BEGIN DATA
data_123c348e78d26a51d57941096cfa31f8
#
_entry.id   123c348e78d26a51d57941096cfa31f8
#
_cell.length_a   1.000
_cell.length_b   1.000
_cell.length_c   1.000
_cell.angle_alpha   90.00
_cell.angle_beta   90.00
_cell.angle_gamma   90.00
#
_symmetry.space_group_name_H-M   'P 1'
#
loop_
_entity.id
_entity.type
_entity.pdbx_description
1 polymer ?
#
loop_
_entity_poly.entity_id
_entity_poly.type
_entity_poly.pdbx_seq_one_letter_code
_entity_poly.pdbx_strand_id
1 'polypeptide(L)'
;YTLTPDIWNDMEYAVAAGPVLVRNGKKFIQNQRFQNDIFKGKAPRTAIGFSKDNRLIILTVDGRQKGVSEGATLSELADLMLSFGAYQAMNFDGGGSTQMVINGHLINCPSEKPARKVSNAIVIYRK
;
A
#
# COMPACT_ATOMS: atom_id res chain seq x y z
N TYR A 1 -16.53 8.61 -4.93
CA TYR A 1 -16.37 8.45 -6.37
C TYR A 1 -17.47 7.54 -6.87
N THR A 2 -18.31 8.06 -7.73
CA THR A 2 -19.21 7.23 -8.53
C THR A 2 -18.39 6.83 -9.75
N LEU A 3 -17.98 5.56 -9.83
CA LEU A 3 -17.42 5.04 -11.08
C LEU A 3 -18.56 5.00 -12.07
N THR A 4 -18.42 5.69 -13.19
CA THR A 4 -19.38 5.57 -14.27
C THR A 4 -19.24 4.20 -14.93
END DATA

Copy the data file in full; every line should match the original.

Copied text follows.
data_123c348e78d26a51d57941096cfa31f8
#
_entry.id   123c348e78d26a51d57941096cfa31f8
#
_cell.length_a   1.000
_cell.length_b   1.000
_cell.length_c   1.000
_cell.angle_alpha   90.00
_cell.angle_beta   90.00
_cell.angle_gamma   90.00
#
_symmetry.space_group_name_H-M   'P 1'
#
loop_
_entity.id
_entity.type
_entity.pdbx_description
1 polymer ?
#
loop_
_entity_poly.entity_id
_entity_poly.type
_entity_poly.pdbx_seq_one_letter_code
_entity_poly.pdbx_strand_id
1 'polypeptide(L)'
;YTLTPDIWNDMEYAVAAGPVLVRNGKKFIQNQRFQNDIFKGKAPRTAIGFSKDNRLIILTVDGRQKGVSEGATLSELADLMLSFGAYQAMNFDGGGSTQMVINGHLINCPSEKPARKVSNAIVIYRK
;
A
#
# COMPACT_ATOMS: atom_id res chain seq x y z
N TYR A 1 -16.53 8.61 -4.93
CA TYR A 1 -16.37 8.45 -6.37
C TYR A 1 -17.47 7.54 -6.87
N THR A 2 -18.31 8.06 -7.73
CA THR A 2 -19.21 7.23 -8.53
C THR A 2 -18.39 6.83 -9.75
N LEU A 3 -17.98 5.56 -9.83
CA LEU A 3 -17.42 5.04 -11.08
C LEU A 3 -18.56 5.00 -12.07
N THR A 4 -18.42 5.69 -13.19
CA THR A 4 -19.38 5.57 -14.27
C THR A 4 -19.24 4.20 -14.93